Joshua 3 & 4
Crossing the Jordan
In our earlier studies in the Book of Joshua we have begun to notice that there are a number of themes which are important for us to try and grasp if we are to understand what this book is essentially about.
The first is that when God makes His covenant promises He always keeps them. He had promised to give these people a land flowing with milk and honey, which in plain language means that it is a land fit for kings to live in. And He is in the process of fulfilling that covenant promise. That is a principle that is operative today. Whatever God has promised, He will perform.
Secondly, He calls His people to covenant faithfulness. Iíve written about this a little in the bulletin. Technically, the covenant that God makes is bilateral: it has promises, but it also has stipulations. These are not stipulations of the sort that say: if you will be obedient, God will bless you. No, they of the sort: because has blessed you, this is how you show this to be the case. If they are to live in a land fit for kings then they must live like kings who are fit for such a land. And so from the beginning of the book and we see this note struck here in chapters 3 and 4, the people of God are to listen to and be obedient to everything that the Lord says to them.
Third, the God who keeps His covenant promises and calls His people to covenant faithfulness, intends to employ Joshua as the instrument by which these promises are going to be fulfilled. And this brings us to notice something that will help us as we read through Joshua that we have not yet noticed: that this central character, Joshua whom God has appointed as the leader of the people, Joshua the son of Nun, has been renamed in order that he may fulfill the particular ministry God has for him to do. Nun, his father, did not give him the name Joshua. The name that was given to him, presumably at his circumcision, was the name "Hoshea" which means salvation (Numb 13:16). And it was only as Joshua had begun to demonstrate to Moses that he was the Lordís appointed man in bringing the people of God into the land, that Moses said, your name will no longer be Hoshea (which means salvation) but Joshua (which means the Lord is salvation" or "The Lord is the Savior"). There is no doubt as we read this story from the vantage point of new covenant fulfillment in Jesus Christ, that change of name has far greater significance than it would have been apparent to Moses and Joshua. That change of name was an indication that in Joshua, God was going to demonstrate to His people a pattern of salvation which He would bring to its final example only in the person of His Son the Lord Jesus Christ. You may recall Matthew says, in Matthew 1:21, Jesus was called "Jesus" or "Joshua" because He would save His people from their sins. And there can be no doubt that in the broad picture the reason why Moses changed his name from Hoshea to Joshua is because he has a sense in what God will do in the ministry of this man, He is giving to His people in Old Testament days an illustration of the way in which God works in the salvation of His people. And thatís why we are able to take these great stories and see the pattern of Godís working in those days as illustrations of the way He continues to work in and through the fullness of His purpose in our Lord Jesus Christ.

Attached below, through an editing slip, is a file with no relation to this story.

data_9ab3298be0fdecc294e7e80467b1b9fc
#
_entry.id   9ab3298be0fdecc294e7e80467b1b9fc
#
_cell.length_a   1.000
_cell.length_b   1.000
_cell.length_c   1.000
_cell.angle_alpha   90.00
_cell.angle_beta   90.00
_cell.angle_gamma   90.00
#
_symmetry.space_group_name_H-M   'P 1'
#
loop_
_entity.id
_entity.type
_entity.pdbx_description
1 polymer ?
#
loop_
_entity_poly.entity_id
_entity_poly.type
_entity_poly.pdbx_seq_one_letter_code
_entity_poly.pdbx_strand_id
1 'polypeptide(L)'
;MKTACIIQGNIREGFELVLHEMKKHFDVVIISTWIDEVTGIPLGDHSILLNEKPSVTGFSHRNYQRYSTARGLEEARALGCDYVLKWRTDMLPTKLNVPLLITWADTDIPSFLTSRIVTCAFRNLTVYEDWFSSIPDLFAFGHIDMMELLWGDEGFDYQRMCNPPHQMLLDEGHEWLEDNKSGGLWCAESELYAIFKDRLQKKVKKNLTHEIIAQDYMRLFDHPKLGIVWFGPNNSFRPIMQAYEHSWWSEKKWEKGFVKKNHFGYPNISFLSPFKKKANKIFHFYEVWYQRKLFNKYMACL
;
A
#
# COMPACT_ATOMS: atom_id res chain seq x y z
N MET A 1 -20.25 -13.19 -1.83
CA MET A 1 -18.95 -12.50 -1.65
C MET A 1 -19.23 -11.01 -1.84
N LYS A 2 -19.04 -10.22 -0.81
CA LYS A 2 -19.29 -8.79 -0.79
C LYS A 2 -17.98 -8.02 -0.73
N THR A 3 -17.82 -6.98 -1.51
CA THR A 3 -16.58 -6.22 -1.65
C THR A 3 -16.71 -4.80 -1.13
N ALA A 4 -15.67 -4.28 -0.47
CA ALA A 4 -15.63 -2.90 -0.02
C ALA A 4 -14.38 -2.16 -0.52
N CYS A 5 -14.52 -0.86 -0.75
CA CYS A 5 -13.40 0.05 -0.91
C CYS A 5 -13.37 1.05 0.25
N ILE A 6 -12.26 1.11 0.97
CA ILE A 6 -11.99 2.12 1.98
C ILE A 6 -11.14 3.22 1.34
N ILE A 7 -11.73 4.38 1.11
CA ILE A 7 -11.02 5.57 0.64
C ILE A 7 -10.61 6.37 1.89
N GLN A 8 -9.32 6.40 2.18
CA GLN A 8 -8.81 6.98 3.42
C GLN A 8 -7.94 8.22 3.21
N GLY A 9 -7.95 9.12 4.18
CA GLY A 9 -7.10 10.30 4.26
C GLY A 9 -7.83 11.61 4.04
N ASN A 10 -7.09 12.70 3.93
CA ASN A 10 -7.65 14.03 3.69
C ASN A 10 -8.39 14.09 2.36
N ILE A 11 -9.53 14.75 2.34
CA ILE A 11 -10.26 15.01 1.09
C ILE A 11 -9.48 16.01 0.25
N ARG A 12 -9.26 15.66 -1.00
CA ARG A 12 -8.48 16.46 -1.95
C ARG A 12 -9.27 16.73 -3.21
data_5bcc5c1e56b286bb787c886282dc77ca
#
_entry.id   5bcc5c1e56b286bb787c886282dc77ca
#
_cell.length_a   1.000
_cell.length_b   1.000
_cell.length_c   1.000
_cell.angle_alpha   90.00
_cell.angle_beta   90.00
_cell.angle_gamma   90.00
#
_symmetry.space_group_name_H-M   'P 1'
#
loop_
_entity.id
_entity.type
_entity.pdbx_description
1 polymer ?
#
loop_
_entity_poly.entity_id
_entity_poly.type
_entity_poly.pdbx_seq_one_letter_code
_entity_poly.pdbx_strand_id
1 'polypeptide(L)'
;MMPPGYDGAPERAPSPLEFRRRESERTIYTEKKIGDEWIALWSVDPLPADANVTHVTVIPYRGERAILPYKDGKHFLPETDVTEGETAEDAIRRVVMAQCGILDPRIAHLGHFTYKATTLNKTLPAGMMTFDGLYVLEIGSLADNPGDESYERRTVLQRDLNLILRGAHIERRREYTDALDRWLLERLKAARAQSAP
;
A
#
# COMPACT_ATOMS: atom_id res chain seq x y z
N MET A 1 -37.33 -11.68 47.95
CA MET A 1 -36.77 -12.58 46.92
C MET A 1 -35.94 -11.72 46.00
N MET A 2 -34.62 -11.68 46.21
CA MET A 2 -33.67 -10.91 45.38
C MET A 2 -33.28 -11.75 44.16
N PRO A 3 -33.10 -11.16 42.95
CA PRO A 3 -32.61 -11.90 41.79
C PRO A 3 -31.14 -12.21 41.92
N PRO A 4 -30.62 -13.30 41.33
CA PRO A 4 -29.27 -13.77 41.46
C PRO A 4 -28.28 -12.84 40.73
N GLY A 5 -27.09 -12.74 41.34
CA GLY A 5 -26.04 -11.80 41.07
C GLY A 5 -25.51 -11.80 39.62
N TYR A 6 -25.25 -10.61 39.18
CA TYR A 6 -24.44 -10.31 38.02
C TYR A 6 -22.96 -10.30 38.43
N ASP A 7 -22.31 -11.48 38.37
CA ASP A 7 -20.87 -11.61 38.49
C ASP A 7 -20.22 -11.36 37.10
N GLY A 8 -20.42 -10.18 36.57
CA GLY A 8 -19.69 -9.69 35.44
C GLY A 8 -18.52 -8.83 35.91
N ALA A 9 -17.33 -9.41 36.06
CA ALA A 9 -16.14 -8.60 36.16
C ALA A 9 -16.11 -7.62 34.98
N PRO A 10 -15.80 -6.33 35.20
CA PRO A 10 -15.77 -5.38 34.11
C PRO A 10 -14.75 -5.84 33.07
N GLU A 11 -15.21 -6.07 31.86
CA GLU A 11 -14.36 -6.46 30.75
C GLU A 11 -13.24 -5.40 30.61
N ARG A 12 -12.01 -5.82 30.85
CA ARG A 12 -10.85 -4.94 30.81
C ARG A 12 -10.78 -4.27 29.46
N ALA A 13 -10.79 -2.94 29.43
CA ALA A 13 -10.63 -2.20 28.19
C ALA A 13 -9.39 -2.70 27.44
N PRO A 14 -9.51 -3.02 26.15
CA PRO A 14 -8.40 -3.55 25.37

Now when we come to these particular chapters we come to one of those great transition points in Old Testament history. The people are standing outside of the fulfillment of Godís promises. All the blessings of the land flowing with milk and honey lie on the other side of the River Jordan and they have come to a great crisis point, a great decision point. And this is signaled to us by the fact that we are given the date for this event very precisely. We are told in 4:19 that it was the tenth day of the first month that the people crossed the Jordan. And the reason why that day is of particular significance is because it was the very same day forty years before that the people were called to choose the Passover lamb and to begin the great event of the exodus which forty years later would bring them to this significant point.
In a way, forty years previous they had faced the most monumental decision in their nationís history and they had come out of the land, and yet for forty years they had wandered in their disobedience and they had never tasted of the land flowing with milk and honey. Joshua recognizes that God has brought these people back to a great point of decision: will they now take the step of faith that they refused to take in all these previous years? And like all these narrative passages in the Bible, the best way to read it is to think of it like a moving cinema camera, and as it moves through the narrative, the thing to look out for is the place or places it lingers and pauses in the story; or even the places to which the camera may return as though God is saying, I want you to focus on these particular issues. And if you read through the passage in that light, you will note that there are four things to which the camera returns:
1. God bids us to
focus on the consecration of the people of God.